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Common misconceptions of randomized controlled trials in oncology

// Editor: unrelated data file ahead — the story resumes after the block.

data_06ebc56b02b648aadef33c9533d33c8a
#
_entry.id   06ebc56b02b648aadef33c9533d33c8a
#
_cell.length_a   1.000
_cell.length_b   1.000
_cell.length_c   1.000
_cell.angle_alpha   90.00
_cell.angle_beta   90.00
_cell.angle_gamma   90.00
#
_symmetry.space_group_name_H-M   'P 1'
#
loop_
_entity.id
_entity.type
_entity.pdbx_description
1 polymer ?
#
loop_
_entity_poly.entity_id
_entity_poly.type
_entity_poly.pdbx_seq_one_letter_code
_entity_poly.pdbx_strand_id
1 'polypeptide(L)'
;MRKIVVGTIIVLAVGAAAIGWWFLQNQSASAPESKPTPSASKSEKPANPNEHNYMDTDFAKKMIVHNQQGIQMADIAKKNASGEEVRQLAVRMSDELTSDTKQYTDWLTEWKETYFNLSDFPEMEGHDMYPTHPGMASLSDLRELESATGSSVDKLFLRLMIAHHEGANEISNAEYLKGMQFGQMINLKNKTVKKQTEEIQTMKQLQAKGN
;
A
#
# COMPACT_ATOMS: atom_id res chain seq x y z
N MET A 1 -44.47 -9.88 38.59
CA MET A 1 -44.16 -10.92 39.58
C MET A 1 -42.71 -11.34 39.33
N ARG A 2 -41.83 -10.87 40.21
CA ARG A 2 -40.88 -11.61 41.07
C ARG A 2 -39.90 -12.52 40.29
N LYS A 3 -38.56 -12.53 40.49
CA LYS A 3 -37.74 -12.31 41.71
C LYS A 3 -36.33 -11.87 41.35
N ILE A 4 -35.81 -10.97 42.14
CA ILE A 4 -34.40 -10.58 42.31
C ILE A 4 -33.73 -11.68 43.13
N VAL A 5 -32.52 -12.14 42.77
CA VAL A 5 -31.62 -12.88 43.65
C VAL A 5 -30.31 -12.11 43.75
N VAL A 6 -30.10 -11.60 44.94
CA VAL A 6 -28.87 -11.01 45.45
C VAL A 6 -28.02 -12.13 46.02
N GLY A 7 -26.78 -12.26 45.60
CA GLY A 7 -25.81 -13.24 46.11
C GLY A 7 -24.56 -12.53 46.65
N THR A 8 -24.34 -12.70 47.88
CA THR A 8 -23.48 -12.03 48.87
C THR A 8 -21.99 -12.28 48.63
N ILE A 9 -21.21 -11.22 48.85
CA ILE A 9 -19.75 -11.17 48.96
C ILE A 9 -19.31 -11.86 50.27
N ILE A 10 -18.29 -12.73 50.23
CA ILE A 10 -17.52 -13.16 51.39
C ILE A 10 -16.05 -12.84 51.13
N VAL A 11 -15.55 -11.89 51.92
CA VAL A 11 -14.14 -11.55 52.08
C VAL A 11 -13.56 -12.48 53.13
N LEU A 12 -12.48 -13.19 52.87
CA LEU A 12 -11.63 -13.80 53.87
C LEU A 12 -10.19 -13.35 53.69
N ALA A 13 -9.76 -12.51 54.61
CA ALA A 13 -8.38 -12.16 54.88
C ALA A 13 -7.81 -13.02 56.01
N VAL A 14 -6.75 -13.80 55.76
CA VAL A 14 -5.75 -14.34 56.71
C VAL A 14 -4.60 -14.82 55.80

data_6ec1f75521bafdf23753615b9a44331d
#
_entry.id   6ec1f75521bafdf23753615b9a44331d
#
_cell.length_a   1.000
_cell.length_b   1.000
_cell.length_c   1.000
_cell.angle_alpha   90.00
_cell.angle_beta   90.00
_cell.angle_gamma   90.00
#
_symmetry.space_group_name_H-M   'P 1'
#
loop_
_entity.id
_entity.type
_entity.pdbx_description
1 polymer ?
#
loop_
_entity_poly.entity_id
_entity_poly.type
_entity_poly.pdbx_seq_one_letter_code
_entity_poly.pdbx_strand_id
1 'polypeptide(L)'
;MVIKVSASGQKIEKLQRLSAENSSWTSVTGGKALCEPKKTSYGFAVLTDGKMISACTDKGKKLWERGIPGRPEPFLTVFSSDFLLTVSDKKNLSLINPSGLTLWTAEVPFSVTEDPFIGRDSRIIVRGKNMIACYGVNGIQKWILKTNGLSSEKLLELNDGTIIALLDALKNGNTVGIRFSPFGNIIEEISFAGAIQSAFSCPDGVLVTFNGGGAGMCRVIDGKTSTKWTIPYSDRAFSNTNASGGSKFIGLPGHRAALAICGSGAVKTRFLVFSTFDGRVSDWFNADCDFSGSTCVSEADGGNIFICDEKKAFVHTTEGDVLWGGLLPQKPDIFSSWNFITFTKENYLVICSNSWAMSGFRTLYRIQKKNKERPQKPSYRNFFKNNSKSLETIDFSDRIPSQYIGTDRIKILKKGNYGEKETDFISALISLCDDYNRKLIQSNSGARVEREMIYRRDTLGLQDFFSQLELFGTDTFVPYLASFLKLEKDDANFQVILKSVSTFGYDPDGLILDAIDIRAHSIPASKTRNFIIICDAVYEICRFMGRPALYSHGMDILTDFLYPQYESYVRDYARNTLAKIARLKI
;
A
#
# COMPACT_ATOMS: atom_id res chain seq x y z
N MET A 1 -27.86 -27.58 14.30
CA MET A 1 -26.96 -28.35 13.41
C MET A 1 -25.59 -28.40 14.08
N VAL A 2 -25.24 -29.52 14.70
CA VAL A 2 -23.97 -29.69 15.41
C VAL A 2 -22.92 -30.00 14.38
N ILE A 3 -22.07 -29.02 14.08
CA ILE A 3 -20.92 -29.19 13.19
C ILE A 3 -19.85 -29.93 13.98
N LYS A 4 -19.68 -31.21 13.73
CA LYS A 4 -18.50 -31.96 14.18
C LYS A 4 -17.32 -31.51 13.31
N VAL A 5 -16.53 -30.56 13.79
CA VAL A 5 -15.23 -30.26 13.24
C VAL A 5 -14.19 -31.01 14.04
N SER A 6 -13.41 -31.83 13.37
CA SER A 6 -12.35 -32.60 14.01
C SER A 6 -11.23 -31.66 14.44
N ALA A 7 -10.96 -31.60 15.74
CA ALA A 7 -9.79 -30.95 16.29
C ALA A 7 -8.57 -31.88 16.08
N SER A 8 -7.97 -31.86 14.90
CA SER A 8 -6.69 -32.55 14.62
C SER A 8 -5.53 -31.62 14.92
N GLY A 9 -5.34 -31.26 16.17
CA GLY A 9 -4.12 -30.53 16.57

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In biomedicine, randomized controlled trials are regarded as the gold standard of evidence owing to their ability to minimize confounding factors that may influence results. Randomized trials that are properly designed serve as a basis for drug regulation and national guideline development. Despite the many advantages of the study design, there are several misconceptions regarding randomized trials, particularly in oncology. These misconceptions include: the difficulty of designing and conducting a trial, the length of time necessary to complete a trial, the expense, appraisal and critique, pharmaceutical industry influence, and ethical standards. Furthermore, developing regulatory and strategic frameworks has the potential to enhance the randomized trial landscape. Such initiatives will focus on relevant clinical issues that persist in oncology, reducing duplicative and unethical trials and maximizing value-based healthcare. Here, we address several misconceptions regarding randomized controlled trials and provide potential solutions to enhance their methodology and implementation.

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